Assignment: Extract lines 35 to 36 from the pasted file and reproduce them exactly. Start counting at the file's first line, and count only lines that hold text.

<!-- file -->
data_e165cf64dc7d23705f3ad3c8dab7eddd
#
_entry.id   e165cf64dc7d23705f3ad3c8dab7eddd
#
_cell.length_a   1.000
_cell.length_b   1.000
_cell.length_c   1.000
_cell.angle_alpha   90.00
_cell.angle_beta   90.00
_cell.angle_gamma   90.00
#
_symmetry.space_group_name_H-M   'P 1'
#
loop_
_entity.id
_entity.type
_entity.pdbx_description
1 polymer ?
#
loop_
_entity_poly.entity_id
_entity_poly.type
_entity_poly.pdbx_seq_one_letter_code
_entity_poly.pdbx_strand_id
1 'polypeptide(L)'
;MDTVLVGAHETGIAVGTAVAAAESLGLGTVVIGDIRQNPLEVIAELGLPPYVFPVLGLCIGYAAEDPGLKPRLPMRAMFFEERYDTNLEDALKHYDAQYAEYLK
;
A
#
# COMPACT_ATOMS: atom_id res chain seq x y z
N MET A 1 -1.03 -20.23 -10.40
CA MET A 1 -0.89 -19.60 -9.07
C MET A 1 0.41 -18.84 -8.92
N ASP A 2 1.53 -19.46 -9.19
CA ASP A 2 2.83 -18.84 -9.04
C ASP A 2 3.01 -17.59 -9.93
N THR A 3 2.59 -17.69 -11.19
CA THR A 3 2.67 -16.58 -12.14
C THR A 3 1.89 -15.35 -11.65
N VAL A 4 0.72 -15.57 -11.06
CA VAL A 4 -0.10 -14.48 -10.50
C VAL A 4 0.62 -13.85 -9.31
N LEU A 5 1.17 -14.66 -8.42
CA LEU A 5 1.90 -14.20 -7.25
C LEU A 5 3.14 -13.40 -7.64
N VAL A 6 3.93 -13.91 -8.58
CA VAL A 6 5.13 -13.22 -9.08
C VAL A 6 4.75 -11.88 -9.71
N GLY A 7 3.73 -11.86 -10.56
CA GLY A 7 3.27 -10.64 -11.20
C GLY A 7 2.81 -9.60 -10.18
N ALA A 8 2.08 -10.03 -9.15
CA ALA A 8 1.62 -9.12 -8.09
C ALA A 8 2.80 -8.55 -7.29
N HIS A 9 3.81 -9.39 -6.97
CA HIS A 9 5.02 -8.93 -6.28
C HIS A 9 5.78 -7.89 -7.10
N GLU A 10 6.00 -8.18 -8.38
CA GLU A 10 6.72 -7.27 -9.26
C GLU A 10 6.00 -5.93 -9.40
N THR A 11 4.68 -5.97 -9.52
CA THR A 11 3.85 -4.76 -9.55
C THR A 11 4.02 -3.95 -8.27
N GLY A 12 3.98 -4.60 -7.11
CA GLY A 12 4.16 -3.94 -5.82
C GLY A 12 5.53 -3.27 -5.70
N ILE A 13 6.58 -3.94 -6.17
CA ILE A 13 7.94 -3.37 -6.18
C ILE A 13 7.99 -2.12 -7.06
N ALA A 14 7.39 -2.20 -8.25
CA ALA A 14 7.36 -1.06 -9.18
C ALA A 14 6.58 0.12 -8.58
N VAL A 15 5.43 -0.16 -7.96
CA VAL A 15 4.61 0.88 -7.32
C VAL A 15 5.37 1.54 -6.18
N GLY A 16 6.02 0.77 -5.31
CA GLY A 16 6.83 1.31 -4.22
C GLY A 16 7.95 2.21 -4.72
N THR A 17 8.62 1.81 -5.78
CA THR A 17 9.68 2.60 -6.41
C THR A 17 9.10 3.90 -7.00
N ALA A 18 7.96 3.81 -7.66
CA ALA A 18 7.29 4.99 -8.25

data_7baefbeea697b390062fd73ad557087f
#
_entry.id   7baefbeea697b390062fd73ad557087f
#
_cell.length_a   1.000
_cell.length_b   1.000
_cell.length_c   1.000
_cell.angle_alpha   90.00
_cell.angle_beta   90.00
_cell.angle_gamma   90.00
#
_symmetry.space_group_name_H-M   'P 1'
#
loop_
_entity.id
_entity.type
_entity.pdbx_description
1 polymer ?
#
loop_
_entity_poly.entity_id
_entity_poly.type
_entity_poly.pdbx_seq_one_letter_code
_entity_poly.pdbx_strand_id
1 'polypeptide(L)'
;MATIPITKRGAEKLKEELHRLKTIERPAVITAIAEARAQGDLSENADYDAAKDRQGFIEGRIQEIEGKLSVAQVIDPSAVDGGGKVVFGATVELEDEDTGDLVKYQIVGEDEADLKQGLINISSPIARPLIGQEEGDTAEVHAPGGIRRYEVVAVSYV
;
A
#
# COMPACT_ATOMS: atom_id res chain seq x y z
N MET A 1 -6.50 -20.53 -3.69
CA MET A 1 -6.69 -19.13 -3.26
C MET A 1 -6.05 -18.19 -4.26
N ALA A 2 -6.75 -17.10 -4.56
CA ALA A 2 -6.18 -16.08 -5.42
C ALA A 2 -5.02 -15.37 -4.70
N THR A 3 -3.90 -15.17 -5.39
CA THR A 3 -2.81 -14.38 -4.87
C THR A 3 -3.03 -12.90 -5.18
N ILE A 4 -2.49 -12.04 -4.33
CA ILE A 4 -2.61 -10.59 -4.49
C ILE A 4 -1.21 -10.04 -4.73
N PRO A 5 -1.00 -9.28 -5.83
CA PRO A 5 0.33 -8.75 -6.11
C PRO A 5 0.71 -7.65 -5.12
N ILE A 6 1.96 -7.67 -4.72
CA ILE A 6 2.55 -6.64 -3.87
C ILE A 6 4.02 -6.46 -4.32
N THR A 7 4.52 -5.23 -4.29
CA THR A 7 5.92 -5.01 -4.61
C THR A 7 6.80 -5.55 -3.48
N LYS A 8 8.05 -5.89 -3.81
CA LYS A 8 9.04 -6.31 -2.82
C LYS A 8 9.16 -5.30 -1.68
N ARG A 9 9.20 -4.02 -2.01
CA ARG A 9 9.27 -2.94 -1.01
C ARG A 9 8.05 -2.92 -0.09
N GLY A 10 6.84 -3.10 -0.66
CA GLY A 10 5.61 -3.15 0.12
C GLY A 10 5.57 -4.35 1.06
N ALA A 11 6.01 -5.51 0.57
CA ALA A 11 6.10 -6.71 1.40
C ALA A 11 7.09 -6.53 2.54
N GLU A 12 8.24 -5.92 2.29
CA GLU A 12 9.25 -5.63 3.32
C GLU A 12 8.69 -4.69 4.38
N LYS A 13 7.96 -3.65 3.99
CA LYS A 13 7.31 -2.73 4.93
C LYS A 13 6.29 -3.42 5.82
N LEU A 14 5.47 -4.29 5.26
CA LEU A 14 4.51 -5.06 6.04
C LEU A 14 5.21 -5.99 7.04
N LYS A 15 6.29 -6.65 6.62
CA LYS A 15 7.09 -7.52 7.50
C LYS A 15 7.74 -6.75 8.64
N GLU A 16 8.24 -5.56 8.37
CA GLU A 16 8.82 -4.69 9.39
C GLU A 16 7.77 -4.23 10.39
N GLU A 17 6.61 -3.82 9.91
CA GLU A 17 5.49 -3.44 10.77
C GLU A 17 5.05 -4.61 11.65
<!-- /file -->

CA ASP A 2 2.83 -18.84 -9.04
C ASP A 2 3.01 -17.59 -9.93